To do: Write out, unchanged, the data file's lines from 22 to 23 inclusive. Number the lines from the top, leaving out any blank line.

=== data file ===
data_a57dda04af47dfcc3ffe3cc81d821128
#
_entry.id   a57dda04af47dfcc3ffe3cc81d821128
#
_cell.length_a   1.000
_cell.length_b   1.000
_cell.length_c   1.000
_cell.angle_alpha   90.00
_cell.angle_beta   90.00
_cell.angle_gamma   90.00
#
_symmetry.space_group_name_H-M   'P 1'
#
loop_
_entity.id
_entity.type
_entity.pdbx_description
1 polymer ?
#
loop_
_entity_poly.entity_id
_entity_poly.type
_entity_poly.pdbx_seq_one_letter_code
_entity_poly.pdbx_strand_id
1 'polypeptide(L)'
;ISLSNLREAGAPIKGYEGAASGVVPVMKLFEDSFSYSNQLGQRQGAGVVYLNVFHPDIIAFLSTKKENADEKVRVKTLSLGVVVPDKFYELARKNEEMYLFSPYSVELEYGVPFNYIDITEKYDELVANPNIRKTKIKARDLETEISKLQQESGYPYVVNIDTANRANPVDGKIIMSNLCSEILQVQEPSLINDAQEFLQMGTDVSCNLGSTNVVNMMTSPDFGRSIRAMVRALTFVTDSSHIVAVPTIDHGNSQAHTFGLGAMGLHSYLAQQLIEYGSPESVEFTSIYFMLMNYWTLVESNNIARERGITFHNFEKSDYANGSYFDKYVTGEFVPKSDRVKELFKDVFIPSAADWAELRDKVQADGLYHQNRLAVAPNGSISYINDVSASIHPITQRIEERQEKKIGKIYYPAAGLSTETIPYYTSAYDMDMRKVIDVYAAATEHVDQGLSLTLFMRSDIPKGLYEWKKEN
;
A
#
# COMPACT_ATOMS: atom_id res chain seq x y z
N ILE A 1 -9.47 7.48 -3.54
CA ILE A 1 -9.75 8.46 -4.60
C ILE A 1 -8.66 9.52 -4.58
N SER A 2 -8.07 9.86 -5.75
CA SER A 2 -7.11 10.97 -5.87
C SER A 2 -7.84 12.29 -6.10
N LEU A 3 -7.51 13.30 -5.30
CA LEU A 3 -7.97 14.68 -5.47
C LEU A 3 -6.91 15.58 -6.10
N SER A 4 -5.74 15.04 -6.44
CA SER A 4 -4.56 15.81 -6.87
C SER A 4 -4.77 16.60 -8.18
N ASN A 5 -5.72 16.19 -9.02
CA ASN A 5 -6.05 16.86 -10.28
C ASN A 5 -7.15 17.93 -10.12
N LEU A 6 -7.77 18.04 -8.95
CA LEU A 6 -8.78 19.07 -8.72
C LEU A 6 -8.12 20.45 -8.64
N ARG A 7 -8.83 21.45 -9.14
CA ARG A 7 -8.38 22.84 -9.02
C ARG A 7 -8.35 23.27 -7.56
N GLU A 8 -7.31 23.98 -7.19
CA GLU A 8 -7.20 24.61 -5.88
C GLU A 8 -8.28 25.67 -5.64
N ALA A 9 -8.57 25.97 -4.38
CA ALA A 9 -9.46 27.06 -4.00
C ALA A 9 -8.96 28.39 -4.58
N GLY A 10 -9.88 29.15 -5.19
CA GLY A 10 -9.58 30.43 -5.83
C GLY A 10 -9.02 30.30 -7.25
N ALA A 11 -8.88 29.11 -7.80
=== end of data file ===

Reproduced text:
_entity_poly.type
_entity_poly.pdbx_seq_one_letter_code